Weighing In on the Early Clinical Trials for Breast Cancer Vaccine
Breast Cancer News Headline Timeline: The Search for a Breast Cancer Vaccine
- Oct. 1, 1998: Breast cancer vaccine on trial (BBC.co.uk)
- Oct. 22, 2003: Vaccine for advanced breast cancer shows promise (CNN.com)
- Mar. 14, 2005; Closing in on a Vaccine for Breast Cancer (ScienceDaily.com)
- Oct. 17, 2005: Breast Cancer Vaccine to Begin Clinical Trials (MedicalNewsToday.com)
- Apr. 17, 2007: Breast Cancer Vaccine Shows Promise (HealthDay News Service)
The study was conducted in modified mice that have the cancer-producing gene HER-2/neu. After these mice began to develop tumors, they were given the experimental breast cancer vaccine.
After vaccination, the early development of tumors was either slowed or stopped in all of the mice tested. The strength of the resulting "powerful immune system response to tumor cells," as reported in HealthDay, is what all the buzz is about.
The basic idea behind some of the early candidates for a breast cancer vaccine is that our immune systems have a hard time identifying cancerous cells. If our immune systems knew how to find those rogue cells, then they could destroy them. So, the hypothetical vaccines offer an array of ways to tag or identify the pesky cancer cells, usually with a modified protein.
Let's review how this cancer vaccine works, and why is it producing more positive results than earlier models. Without doing TOO deep a dive, current breast cancer vaccines stimulate your body’s T cells to recognize cancer cells as foreign; the T cells respond by calling in your body’s fighting white cells to kill the cancer. Think of T cells as the woman who comes upon a car accident and calls the police on her cell phone; there’s not much she can do at the scene, so she flags down authorities to come to the rescue.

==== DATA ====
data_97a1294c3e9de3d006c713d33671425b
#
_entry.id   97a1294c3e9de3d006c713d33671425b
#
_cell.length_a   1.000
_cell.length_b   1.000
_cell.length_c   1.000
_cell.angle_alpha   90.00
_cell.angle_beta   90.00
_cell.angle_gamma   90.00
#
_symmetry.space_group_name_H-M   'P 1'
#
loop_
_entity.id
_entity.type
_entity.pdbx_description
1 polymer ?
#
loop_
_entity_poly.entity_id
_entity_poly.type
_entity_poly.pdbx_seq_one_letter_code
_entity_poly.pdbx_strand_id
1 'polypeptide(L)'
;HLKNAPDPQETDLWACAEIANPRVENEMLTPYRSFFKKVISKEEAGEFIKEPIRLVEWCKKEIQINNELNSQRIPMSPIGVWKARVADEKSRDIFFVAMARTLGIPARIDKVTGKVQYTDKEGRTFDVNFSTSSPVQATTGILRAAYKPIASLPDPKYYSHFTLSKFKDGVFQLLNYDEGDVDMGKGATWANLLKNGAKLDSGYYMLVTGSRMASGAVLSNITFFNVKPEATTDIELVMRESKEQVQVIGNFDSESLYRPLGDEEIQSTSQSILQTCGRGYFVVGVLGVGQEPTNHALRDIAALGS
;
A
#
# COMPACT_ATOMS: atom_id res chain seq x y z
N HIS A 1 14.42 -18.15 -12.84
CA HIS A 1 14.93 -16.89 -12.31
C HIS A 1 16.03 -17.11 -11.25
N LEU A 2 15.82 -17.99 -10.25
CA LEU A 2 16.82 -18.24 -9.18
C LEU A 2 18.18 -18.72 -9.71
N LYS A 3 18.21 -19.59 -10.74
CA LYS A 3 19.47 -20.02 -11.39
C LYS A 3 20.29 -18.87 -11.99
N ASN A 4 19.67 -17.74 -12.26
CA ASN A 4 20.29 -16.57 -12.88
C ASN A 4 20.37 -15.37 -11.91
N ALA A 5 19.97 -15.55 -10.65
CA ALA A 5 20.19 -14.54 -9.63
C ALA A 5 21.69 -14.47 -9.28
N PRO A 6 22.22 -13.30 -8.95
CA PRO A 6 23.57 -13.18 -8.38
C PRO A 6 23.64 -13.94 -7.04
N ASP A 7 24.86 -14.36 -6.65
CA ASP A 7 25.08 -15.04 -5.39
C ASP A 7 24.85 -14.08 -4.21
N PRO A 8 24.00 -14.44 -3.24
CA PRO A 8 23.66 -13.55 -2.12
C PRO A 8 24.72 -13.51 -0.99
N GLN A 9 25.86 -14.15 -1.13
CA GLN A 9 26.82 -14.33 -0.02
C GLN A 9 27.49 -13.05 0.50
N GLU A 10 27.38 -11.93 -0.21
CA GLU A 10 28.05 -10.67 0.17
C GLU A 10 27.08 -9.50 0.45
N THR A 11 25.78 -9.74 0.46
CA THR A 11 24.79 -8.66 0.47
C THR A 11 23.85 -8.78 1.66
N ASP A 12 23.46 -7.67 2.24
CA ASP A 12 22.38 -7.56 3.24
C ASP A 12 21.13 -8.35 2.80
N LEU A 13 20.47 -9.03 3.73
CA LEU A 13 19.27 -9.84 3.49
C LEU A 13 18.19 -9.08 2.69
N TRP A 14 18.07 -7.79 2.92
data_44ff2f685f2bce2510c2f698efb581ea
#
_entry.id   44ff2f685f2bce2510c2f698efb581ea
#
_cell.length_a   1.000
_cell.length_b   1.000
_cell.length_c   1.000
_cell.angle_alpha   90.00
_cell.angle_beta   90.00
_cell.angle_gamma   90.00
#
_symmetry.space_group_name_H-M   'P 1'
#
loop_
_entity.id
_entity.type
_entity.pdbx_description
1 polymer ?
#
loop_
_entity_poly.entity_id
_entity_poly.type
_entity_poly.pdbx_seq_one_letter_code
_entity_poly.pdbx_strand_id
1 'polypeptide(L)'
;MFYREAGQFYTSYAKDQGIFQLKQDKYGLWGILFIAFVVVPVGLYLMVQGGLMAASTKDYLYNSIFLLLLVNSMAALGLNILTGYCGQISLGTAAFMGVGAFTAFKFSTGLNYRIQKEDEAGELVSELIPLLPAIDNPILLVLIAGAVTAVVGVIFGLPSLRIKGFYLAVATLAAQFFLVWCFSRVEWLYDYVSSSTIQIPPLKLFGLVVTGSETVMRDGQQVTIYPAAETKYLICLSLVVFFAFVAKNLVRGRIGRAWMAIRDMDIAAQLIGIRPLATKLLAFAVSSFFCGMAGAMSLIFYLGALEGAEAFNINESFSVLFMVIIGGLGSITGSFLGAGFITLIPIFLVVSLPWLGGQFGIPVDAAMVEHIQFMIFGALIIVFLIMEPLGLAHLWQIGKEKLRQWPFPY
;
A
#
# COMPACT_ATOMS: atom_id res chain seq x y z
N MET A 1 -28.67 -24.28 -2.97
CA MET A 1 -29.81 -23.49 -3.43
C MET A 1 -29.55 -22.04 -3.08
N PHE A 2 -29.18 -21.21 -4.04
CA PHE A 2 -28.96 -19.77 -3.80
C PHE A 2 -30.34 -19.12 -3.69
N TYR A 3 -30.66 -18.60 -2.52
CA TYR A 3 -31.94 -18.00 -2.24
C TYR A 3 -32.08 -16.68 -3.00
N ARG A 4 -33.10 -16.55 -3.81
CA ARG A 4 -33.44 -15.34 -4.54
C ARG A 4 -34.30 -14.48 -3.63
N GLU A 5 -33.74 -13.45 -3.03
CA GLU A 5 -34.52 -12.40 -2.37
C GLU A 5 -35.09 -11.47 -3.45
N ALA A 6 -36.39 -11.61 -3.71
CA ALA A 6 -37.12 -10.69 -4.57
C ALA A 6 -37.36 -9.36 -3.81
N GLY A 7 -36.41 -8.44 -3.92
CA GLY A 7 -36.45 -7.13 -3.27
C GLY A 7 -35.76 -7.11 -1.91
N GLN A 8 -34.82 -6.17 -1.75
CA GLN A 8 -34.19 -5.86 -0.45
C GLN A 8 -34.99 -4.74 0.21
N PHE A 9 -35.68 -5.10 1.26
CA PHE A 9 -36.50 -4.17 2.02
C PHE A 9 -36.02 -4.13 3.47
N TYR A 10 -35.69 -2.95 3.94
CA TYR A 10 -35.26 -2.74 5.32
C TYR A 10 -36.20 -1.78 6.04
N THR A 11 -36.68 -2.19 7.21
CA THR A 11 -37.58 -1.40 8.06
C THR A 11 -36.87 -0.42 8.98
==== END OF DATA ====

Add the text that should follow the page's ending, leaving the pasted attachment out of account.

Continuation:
This T cell-response alone isn’t enough to trigger a strong enough white-cell response. But, the clever researchers have managed to add a certain substance to the vaccine to fool the white cells into thinking cancer is bacteria-–and bacteria gets white cells riled up quickly.
In addition, when it became apparent that T cells were actually trying to prevent the vaccine from getting into the body, the researchers found a way to neutralize that response enough to allow the vaccine in, while still keeping the T cells active.
So OK, this is difficult to understand. Suffice it to say, progress is being made; up till now, patients receiving vaccines in clinical trials had to keep re-taking them, usually once a month indefinitely. This new vaccine remained effective for longer, up to 39 weeks, in mice. It's not clear if the improved duration of effectiveness will be consistent in people, but it's something to look forward to, if that's the case.
A breast cancer vaccine, if developed, will eventually be used for women with a strong genetic tendency towards breast cancer; for women who’ve already had cancer, as a recurrence preventive; and for women who haven’t responded to traditional treatments. So it could affect a lot of us; here’s hoping an effective breast cancer vaccine gets through the clinical trials and into production.
Perhaps most interesting, though, is the difficult path researchers have taken to get to this point: a path that ran directly through New Orleans and Hurricane Katrina. Pilar Nava-Parada, M.D., and Esteban Celis, M.D., were lab-mates at the Mayo Clinic in Rochester, Minnesota, when they started work on this vaccine. In November 2004, they decided to transfer their research to Louisiana State University and Tulane University–-in New Orleans. Bad timing. On August 23, 2005, Hurricane Katrina hit New Orleans, and the colony of mice on which Nava-Parada and Celis had been testing their vaccine, as well as all their data, were lost.
What to do? Nava-Parada decided to head back to the Mayo Clinic. And now, nearly two years later, her research is on track again, and yielding results. It’s an ill wind that blows nobody any good… Even if that wind is hurricane-force.
Published On: June 13, 2007